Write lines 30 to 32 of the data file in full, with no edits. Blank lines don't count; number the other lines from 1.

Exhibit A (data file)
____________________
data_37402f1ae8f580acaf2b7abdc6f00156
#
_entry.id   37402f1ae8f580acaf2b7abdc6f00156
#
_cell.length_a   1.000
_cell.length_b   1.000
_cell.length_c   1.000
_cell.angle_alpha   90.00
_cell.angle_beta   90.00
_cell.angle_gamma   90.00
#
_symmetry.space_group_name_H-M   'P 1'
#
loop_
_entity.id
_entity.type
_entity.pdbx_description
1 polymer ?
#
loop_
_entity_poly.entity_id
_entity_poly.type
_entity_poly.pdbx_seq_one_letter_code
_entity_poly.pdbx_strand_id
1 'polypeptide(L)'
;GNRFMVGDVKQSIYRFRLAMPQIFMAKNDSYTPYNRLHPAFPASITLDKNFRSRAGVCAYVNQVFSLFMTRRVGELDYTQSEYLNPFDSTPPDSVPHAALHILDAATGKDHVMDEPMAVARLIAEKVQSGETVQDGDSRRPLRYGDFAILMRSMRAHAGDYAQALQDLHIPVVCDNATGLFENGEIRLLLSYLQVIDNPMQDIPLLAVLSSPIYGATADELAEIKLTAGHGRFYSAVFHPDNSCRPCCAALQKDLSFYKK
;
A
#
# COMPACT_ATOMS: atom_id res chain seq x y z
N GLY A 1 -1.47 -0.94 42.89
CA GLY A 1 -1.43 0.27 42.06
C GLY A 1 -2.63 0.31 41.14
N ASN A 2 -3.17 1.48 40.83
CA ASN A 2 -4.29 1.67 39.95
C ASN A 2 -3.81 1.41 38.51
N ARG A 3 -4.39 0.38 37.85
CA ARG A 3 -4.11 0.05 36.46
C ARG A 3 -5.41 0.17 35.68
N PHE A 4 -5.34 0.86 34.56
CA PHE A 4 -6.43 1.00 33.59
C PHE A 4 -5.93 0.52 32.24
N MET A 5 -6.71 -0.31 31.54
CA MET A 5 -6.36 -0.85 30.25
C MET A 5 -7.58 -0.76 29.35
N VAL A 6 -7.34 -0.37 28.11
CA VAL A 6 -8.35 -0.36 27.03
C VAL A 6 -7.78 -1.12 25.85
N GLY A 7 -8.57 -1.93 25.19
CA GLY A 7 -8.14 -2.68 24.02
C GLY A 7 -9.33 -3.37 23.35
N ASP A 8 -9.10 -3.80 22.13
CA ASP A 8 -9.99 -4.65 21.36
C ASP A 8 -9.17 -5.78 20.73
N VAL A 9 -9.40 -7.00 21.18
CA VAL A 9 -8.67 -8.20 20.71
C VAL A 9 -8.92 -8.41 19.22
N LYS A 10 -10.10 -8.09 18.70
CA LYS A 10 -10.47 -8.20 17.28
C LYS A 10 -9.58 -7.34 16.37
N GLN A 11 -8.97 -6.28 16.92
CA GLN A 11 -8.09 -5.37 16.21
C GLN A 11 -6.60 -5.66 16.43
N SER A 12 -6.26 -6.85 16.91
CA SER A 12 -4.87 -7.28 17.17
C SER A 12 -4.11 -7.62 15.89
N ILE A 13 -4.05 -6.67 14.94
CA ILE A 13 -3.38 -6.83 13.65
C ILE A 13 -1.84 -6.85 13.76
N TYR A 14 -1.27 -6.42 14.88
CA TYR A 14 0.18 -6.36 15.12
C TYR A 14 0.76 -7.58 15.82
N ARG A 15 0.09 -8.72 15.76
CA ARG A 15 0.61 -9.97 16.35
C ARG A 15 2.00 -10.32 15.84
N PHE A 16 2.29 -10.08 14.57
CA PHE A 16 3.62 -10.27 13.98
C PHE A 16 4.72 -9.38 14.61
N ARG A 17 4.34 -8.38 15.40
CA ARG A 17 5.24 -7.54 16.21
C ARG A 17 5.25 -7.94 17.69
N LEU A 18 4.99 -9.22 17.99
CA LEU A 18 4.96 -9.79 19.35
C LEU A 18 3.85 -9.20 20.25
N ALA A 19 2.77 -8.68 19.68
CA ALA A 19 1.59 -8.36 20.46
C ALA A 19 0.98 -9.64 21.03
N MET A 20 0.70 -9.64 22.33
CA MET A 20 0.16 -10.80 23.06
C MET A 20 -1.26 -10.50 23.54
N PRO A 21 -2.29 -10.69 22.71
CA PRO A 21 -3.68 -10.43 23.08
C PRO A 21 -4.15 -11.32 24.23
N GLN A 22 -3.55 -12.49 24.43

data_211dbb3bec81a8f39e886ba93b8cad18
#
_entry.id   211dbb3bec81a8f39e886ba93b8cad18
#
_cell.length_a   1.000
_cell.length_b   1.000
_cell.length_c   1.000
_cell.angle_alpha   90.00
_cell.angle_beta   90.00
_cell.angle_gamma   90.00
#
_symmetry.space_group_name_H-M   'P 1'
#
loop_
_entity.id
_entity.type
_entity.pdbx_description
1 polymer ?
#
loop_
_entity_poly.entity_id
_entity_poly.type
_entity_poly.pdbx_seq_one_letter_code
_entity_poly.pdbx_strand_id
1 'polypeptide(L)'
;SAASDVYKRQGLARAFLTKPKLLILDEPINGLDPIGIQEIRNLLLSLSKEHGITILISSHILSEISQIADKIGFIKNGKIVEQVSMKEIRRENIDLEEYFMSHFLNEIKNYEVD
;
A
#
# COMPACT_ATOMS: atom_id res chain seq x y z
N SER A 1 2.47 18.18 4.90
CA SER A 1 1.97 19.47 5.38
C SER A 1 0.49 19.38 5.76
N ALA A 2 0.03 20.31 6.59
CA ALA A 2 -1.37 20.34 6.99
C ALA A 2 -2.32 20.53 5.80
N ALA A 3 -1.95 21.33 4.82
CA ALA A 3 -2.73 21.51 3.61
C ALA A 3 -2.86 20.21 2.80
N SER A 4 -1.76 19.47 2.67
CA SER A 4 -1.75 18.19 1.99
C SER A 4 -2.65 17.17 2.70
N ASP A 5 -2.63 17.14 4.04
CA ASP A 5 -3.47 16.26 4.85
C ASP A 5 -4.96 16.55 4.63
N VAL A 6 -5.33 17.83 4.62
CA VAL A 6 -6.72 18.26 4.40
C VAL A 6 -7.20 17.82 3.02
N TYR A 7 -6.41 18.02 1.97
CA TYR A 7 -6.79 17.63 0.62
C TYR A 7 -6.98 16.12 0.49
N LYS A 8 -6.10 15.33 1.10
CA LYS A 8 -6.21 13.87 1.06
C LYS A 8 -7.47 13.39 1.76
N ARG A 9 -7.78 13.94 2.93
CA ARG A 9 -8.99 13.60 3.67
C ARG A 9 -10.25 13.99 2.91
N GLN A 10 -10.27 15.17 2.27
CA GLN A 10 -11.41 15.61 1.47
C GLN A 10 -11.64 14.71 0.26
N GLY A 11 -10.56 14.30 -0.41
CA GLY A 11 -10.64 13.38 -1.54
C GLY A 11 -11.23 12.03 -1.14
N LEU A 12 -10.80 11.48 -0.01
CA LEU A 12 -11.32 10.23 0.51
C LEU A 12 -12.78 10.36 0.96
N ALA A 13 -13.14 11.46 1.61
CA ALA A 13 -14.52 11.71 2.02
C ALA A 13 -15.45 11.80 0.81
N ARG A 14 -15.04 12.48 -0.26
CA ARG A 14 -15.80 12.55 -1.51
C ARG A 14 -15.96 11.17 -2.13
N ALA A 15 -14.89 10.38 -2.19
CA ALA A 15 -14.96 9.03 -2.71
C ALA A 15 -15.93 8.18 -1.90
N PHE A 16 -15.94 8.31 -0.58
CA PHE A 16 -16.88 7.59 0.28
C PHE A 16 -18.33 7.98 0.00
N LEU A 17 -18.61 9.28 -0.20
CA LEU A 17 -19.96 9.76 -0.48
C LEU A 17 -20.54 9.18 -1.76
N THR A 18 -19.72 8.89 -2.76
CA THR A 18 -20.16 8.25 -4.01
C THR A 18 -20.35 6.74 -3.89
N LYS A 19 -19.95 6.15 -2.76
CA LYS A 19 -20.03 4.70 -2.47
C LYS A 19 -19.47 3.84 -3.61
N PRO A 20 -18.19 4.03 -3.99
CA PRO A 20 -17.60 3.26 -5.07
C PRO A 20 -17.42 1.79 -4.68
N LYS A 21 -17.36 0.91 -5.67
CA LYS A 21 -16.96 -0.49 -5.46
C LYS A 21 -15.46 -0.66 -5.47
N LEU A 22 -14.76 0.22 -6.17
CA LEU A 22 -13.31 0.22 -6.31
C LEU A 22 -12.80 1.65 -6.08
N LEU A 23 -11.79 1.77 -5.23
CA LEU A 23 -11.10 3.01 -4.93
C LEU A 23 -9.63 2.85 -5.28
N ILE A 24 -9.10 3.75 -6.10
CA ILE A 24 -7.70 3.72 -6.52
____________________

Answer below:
# COMPACT_ATOMS: atom_id res chain seq x y z
N GLY A 1 -1.47 -0.94 42.89
CA GLY A 1 -1.43 0.27 42.06